I’m not usually the pack-rat type, but there is a bunch of stuff that somehow I saved from that Wawayanda time. Here’s a run-down on most of it.
Well, I’ve got this old box of “stuff”… Treasures of the past, I guess. Some of it actually dates to the time that I was a camper, but most of it is from my staff years. Maybe that summer experience was important to me, important enough so that I kept this stuff for a long time, some of it about 65 years!
Here’s some of it!
There is the 1953 Annual Report, full of facts and figures, including the names of all the staff and all the campers (two full pages of them!). Also what cities the campers came from, how many of them, what the daily schedule was, all the new equipment that was provided (2 softball mits, 1 volley ball and net, 1 washing machine, etc.), what we need, what the menus were, writings about the actiuvities (waterfront, crystal radios, athletics, woodshop, etc.), cartoons, and the schedule of evening programs and special programs (campfires, movies, talent night, backwards day, Christmas in July, etc.).
Report: Charles R. Scott
There was also the notice of the death of Charles Scott, camp founder. I was there that day and saw him rushed out of the dinning hall.
You can read it a bit better in the 1954 Annual Report, above.
The 1955 report
… had the same kind of stuff, except that was the first year at the Johnsonburg site. The scene on the cover is not Andover.
Staff Photo, 1956
In addition to the 1956 report, I also have a nice copy of the staff photo for that year.
I’m in the second row, second from the left, and that’s Bob slater next to me. Next row up, just to the left, Art Lockett.
Counselor List, 1956
Photo: Earl and Bea Armstrong
Here’s our leader Earl Amstrong and his wife Bea making up some good eats for a staff meeting.
Banquet Program, 1946
This dates from 1946, when I was a camper! How I managed to keep this for all those years is beyond my humble understanding, but this is the program for the closing ceremonies of camp that year. At the end of each month we had a “big banquet” with entertainment. We decorated the dining hall for the occasion. In the evening we went to the main council ring, back in the woods, and had a campfire program. At the end, we had a torch procession back along the path. Each camper had prepared a stick of wood, carved it, got signatures. A piece of old canvas was wrapped around, tack on, and dipped in kerosine. Walking in single file back along that path in the woods was a mighty impressive thing.
On the back cover the awards were listed. I was only just turned 10 that year, so I guess i didn’t make any great achievements.
Below is a photo from one of the brochures. It was probably taken from the top of the water tower. Amazing that I never thought to climb up that tower. Maybe just as well!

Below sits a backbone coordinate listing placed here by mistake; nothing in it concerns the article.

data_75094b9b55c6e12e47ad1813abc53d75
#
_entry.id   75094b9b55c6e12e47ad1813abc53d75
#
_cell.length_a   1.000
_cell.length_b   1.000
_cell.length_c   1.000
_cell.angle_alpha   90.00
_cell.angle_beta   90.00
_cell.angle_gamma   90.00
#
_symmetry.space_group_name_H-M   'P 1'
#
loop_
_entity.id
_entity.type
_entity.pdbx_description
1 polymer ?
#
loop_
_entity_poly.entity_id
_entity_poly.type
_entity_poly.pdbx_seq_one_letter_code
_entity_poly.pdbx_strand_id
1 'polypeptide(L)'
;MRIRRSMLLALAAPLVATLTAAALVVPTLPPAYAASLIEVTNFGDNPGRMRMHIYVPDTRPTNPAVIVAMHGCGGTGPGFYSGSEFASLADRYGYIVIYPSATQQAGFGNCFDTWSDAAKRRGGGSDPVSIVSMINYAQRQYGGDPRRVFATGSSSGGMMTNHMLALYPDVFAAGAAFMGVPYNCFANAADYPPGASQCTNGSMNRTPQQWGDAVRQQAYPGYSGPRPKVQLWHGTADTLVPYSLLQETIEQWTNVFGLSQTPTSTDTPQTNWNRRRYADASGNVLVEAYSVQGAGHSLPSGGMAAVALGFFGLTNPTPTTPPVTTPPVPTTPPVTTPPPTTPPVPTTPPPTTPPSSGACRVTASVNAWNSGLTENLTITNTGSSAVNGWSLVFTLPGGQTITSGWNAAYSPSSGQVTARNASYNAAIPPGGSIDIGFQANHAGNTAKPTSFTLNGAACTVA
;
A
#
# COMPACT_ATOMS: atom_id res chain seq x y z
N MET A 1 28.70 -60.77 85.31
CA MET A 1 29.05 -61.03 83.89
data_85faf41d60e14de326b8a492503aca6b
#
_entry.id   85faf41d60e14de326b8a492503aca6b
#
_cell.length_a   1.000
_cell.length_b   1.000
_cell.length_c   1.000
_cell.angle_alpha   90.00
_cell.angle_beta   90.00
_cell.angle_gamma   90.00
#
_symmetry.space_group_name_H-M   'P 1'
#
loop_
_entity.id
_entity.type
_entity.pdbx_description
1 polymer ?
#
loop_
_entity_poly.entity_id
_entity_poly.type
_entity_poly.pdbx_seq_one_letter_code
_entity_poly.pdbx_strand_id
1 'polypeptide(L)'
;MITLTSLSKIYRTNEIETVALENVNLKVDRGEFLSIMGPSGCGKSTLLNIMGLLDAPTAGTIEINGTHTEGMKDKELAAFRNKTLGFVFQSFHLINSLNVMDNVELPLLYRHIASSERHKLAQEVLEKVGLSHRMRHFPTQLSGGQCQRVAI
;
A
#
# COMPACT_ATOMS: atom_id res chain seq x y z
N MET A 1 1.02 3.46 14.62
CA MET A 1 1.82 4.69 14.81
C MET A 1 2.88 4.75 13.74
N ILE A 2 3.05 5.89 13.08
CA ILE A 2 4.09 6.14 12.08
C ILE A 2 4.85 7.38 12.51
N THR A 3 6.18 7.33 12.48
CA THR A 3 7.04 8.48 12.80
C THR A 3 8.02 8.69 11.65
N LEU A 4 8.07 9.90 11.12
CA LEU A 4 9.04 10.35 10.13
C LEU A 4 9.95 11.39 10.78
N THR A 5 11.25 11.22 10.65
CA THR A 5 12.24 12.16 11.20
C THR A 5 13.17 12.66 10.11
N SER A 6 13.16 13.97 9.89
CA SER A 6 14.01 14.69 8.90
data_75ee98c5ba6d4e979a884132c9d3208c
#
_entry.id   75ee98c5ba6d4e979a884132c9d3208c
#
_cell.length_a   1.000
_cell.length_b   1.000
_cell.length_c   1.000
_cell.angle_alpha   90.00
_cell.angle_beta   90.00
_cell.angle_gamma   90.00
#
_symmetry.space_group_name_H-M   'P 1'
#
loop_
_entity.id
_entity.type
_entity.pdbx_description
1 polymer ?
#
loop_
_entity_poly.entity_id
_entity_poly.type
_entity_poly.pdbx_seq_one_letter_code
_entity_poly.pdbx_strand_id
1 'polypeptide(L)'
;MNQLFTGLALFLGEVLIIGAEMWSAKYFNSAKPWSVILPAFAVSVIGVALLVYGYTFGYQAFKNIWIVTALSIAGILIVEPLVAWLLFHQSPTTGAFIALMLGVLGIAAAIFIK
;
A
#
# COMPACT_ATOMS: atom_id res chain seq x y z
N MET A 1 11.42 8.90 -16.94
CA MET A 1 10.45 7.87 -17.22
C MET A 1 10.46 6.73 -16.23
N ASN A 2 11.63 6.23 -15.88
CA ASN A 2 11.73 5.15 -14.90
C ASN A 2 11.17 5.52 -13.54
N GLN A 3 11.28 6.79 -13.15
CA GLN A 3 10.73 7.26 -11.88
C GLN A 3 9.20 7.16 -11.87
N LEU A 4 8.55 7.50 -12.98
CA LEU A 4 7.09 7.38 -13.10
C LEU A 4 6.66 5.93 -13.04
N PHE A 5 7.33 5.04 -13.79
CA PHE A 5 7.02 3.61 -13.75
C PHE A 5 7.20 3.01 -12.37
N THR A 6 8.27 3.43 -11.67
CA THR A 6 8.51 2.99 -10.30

Letters from 1954
Here’s an interesting bit of Wawayanda history. It’s a letter which was sent to the staff announcing the sale of the camp. It’s also interesting because it mentions the recovery of (staff, campers?) who had contracted polio. The letter is dated Nov. 1, 1954. (click images to enlarge)
Two Buttons: 1927 and 1951
One of the things about the old iron mines which we used to walk across the road and visit was the minerals we could collect there. Sometimes when I came home from camp, my trunk was very heavy because of the roacks I had collected. Guess i should have been a geologist! Anyway, here’s some fools gold.
Photo: Cabin #4 Group
That’s the kids in my cabin, cabin # 4 in Forest village, has to be ’53?
Looking in the 1953 Annual Report, I see the Jack Purvis listed. He’s standing right in the center of the door.
That’s Stephen Garretson standing at the left edge of the picture. Sorry, that’s all I can recall!
Counsellor Group, Forest Village
Here’s a blast from the past. This was taken at the Andover site. L to R:
Tipton, counselor, tennis coach(?), singer
“Rugged”, Paul Dimedriatis. Program Director. Long time Wawayanda persona. He was actually my counselor when I was a camper in forest Village, Cabin no. 2
Counselor, don’t remember his name.
Bob Slater. Connselor, forest Village, nature instructor. You can see pictures of him handling snakes on another web site. Friend. Went to Drew University.
There were plenty of these song books when I was a camper. They had camp songs such as “We’ve been up to Wawayanda..” and others, some very sentimental. There were college songs. There were hymns, so they were used for chapel services.
Here’s a sample page. Sorry, I can’t tell you the tunes that went with all of these, but I do remember a few, such as the Wawayanda Grace which was always sung before meals every day.
Program, Grist Mill Playhouse
Grist Mill Playhouse, Andover, N.J., about a mile from camp.
Some of us may remember going to see a matinee at the Grist Mill. We walked the mile or so to the theater. I recall that before the performance they announced that boys from Camp Wawayanda were there, and we let out a loud cheer!
I recall seeing Joe E. Brown in “Harvey” there!